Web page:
Financial Markets Review by Lloyds TSB

Currency volatility remains intense, as should be expected at a time of severe economic stress. It is still not clear what the timing, intensity and strength of economic recovery will look like, though some trends, which we highlight below, are beginning to emerge.

Summary of main changes to exchange & interest rate forecasts

Currency volatility remains intense, as should be expected at a time of severe economic stress. It is still not clear what the timing, intensity and strength of economic recovery will look like, though some trends, which we highlight below, are beginning to emerge. Further, the overlay of a financial market crisis on the economic crisis has led to a huge injection of public liquidity that is having an additional distorting effect on underlying financial market activity and trends. For instance, it is not clear what equity market activity or bond market yields would be like if there were to be a sudden withdrawal of public-guaranteed debt issuance and liquidity. Moreover, it is not obvious that the withdrawal of some of this liquidity currently in the markets is being factored into trading strategies.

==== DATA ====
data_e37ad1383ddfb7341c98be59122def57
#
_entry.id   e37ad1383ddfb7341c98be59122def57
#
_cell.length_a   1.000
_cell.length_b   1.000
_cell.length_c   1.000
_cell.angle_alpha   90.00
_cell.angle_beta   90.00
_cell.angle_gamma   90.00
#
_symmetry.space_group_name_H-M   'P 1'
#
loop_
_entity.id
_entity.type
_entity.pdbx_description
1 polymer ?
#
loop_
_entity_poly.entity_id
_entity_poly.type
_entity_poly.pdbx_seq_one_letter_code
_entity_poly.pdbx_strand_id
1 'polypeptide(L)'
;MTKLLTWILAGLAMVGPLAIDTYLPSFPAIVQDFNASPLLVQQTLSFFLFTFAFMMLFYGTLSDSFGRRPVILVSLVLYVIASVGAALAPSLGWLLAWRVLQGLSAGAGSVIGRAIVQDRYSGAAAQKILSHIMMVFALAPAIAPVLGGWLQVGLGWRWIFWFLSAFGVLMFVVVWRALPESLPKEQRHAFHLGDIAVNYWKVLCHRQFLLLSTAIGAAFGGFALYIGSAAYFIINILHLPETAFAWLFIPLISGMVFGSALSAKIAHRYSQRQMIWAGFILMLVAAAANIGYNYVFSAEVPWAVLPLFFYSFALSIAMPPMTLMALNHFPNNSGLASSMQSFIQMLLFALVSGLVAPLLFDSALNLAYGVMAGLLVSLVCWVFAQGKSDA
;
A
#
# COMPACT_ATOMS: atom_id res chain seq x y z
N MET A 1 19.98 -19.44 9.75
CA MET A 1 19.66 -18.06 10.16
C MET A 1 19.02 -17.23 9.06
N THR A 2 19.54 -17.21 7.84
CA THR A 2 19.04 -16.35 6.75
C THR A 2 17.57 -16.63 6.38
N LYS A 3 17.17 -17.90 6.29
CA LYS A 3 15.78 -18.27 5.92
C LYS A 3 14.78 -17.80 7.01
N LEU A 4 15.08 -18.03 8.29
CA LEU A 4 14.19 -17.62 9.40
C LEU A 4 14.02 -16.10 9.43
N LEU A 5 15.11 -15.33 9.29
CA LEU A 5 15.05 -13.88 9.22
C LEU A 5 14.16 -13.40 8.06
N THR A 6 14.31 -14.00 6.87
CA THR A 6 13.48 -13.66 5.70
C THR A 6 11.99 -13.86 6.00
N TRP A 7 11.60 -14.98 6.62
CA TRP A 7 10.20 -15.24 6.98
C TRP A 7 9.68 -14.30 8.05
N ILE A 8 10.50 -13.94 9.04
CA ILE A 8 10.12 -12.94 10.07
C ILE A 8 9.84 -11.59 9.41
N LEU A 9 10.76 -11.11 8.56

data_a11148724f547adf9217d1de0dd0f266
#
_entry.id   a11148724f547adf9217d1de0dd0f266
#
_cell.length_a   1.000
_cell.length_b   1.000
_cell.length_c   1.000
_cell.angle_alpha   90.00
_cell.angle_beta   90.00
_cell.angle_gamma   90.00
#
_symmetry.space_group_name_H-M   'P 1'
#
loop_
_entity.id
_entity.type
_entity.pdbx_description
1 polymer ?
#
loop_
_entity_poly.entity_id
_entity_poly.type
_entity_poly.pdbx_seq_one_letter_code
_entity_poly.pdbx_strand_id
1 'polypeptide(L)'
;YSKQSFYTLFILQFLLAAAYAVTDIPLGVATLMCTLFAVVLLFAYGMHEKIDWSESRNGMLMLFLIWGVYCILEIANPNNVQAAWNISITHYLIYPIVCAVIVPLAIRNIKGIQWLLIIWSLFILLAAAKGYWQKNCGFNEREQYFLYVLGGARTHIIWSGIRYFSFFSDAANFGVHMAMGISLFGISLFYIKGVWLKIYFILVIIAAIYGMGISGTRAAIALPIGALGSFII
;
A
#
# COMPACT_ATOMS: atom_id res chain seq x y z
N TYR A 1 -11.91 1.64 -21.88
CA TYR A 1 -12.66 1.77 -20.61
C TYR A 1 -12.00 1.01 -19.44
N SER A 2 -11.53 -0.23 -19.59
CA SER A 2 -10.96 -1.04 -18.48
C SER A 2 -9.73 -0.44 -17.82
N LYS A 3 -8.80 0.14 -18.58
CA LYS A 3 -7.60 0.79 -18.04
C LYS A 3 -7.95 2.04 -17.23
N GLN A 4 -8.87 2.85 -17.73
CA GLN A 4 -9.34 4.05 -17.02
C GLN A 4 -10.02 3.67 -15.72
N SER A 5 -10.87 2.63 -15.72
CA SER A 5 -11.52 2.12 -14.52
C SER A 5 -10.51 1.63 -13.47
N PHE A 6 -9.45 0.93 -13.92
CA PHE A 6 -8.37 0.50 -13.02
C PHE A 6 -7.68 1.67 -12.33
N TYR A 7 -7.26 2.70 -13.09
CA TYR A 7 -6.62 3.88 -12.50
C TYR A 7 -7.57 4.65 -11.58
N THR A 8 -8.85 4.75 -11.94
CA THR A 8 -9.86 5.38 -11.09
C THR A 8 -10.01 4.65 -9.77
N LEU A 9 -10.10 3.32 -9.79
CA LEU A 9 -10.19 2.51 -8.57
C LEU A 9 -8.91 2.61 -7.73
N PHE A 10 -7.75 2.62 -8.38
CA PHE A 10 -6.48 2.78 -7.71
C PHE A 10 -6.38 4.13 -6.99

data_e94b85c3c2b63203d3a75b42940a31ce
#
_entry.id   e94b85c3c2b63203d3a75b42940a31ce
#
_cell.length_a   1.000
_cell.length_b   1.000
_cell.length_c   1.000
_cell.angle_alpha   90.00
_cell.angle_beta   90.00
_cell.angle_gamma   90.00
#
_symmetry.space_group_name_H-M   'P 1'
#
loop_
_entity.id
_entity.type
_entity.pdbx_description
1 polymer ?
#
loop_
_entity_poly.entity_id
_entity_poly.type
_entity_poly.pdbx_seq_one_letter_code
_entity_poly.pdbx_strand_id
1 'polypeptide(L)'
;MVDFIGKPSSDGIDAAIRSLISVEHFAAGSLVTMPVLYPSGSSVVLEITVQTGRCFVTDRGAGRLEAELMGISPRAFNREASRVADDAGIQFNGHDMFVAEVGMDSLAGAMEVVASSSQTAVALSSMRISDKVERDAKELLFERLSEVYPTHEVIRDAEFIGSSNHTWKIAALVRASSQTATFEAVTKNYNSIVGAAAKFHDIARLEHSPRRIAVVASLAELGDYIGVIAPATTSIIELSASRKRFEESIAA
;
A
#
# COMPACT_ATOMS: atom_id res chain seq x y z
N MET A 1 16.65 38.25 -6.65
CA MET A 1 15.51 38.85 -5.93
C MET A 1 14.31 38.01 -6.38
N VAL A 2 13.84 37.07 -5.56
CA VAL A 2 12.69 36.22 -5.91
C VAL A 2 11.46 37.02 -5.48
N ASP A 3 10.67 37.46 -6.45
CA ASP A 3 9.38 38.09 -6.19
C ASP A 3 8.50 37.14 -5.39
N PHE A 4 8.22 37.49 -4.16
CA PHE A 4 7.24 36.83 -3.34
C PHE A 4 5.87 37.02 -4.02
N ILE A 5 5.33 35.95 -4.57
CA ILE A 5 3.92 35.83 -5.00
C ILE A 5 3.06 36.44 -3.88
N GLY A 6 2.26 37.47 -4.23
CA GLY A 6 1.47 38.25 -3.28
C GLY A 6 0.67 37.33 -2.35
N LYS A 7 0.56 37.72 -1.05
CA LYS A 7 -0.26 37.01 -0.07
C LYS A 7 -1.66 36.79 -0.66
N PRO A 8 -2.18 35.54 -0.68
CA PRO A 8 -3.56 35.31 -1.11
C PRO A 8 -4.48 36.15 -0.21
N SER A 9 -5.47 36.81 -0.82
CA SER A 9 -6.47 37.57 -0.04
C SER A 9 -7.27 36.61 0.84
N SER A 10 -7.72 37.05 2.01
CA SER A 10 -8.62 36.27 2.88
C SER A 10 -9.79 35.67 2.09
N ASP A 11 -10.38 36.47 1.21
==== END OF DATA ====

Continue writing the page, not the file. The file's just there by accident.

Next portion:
Despite these caveats, however, it does appear that the worst of the economic downturn is over, and so attention is turning to the economies that will offer the best investment returns as recovery resumes. Our view is that significant challenges remain and it was no surprise that the Bank of England and the US Fed have signalled this, by maintaining quantitative easing programmes alongside ultra low interest rates. We remain of the view that the fundamental problems in the Japanese and German economies imply that their currencies will fall versus the US $ in the next twelve months. Recovery in these economies will be almost entirely dependant on world trade growth, as domestic savings stay high.

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